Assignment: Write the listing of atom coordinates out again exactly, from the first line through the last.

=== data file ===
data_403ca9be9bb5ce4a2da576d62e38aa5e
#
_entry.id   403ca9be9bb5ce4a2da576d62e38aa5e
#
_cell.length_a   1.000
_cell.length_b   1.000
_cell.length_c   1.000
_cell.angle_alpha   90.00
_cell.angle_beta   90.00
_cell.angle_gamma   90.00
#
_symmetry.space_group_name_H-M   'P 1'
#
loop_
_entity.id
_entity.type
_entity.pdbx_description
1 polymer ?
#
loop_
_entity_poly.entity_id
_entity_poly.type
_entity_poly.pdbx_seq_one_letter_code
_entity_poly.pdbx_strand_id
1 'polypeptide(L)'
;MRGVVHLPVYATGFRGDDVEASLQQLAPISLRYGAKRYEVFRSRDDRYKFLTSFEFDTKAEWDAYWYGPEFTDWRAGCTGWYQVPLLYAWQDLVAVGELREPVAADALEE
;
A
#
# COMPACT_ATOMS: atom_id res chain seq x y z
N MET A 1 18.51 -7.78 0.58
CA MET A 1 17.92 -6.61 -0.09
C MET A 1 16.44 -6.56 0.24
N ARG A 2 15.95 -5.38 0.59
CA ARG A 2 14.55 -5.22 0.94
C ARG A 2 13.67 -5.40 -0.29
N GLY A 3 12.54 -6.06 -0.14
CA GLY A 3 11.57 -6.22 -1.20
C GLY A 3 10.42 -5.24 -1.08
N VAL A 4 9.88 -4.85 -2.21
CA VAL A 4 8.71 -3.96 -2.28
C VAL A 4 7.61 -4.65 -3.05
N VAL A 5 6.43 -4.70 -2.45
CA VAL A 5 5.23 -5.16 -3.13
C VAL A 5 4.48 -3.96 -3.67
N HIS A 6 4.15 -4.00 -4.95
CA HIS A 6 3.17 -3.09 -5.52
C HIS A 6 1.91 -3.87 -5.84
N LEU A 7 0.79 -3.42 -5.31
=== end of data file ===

data_403ca9be9bb5ce4a2da576d62e38aa5e
#
_entry.id   403ca9be9bb5ce4a2da576d62e38aa5e
#
_cell.length_a   1.000
_cell.length_b   1.000
_cell.length_c   1.000
_cell.angle_alpha   90.00
_cell.angle_beta   90.00
_cell.angle_gamma   90.00
#
_symmetry.space_group_name_H-M   'P 1'
#
loop_
_entity.id
_entity.type
_entity.pdbx_description
1 polymer ?
#
loop_
_entity_poly.entity_id
_entity_poly.type
_entity_poly.pdbx_seq_one_letter_code
_entity_poly.pdbx_strand_id
1 'polypeptide(L)'
;MRGVVHLPVYATGFRGDDVEASLQQLAPISLRYGAKRYEVFRSRDDRYKFLTSFEFDTKAEWDAYWYGPEFTDWRAGCTGWYQVPLLYAWQDLVAVGELREPVAADALEE
;
A
#
# COMPACT_ATOMS: atom_id res chain seq x y z
N MET A 1 18.51 -7.78 0.58
CA MET A 1 17.92 -6.61 -0.09
C MET A 1 16.44 -6.56 0.24
N ARG A 2 15.95 -5.38 0.59
CA ARG A 2 14.55 -5.22 0.94
C ARG A 2 13.67 -5.40 -0.29
N GLY A 3 12.54 -6.06 -0.14
CA GLY A 3 11.57 -6.22 -1.20
C GLY A 3 10.42 -5.24 -1.08
N VAL A 4 9.88 -4.85 -2.21
CA VAL A 4 8.71 -3.96 -2.28
C VAL A 4 7.61 -4.65 -3.05
N VAL A 5 6.43 -4.70 -2.45
CA VAL A 5 5.23 -5.16 -3.13
C VAL A 5 4.48 -3.96 -3.67
N HIS A 6 4.15 -4.00 -4.95
CA HIS A 6 3.17 -3.09 -5.52
C HIS A 6 1.91 -3.87 -5.84
N LEU A 7 0.79 -3.42 -5.31